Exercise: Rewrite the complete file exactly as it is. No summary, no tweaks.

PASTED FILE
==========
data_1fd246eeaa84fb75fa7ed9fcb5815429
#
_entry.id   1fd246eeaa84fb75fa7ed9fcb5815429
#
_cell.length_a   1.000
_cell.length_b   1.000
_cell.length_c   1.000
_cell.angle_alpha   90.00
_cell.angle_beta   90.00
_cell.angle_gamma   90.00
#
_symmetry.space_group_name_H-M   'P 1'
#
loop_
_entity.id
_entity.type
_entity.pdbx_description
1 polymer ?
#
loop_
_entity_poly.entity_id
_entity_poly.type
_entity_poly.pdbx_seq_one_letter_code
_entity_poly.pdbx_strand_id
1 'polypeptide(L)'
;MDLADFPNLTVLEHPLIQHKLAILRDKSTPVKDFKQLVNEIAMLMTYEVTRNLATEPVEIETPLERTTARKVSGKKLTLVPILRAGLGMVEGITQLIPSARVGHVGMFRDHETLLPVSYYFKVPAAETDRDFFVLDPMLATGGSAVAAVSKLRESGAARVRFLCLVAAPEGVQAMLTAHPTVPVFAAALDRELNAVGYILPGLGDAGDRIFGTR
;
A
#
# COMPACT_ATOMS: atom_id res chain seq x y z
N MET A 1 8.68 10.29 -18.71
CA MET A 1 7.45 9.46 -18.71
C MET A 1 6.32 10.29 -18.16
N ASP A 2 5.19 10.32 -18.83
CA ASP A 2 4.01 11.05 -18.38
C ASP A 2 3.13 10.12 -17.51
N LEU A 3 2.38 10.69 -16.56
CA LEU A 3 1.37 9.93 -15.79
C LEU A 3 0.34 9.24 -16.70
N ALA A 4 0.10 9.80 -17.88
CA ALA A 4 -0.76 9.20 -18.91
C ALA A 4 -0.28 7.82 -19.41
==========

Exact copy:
data_1fd246eeaa84fb75fa7ed9fcb5815429
#
_entry.id   1fd246eeaa84fb75fa7ed9fcb5815429
#
_cell.length_a   1.000
_cell.length_b   1.000
_cell.length_c   1.000
_cell.angle_alpha   90.00
_cell.angle_beta   90.00
_cell.angle_gamma   90.00
#
_symmetry.space_group_name_H-M   'P 1'
#
loop_
_entity.id
_entity.type
_entity.pdbx_description
1 polymer ?
#
loop_
_entity_poly.entity_id
_entity_poly.type
_entity_poly.pdbx_seq_one_letter_code
_entity_poly.pdbx_strand_id
1 'polypeptide(L)'
;MDLADFPNLTVLEHPLIQHKLAILRDKSTPVKDFKQLVNEIAMLMTYEVTRNLATEPVEIETPLERTTARKVSGKKLTLVPILRAGLGMVEGITQLIPSARVGHVGMFRDHETLLPVSYYFKVPAAETDRDFFVLDPMLATGGSAVAAVSKLRESGAARVRFLCLVAAPEGVQAMLTAHPTVPVFAAALDRELNAVGYILPGLGDAGDRIFGTR
;
A
#
# COMPACT_ATOMS: atom_id res chain seq x y z
N MET A 1 8.68 10.29 -18.71
CA MET A 1 7.45 9.46 -18.71
C MET A 1 6.32 10.29 -18.16
N ASP A 2 5.19 10.32 -18.83
CA ASP A 2 4.01 11.05 -18.38
C ASP A 2 3.13 10.12 -17.51
N LEU A 3 2.38 10.69 -16.56
CA LEU A 3 1.37 9.93 -15.79
C LEU A 3 0.34 9.24 -16.70
N ALA A 4 0.10 9.80 -17.88
CA ALA A 4 -0.76 9.20 -18.91
C ALA A 4 -0.28 7.82 -19.41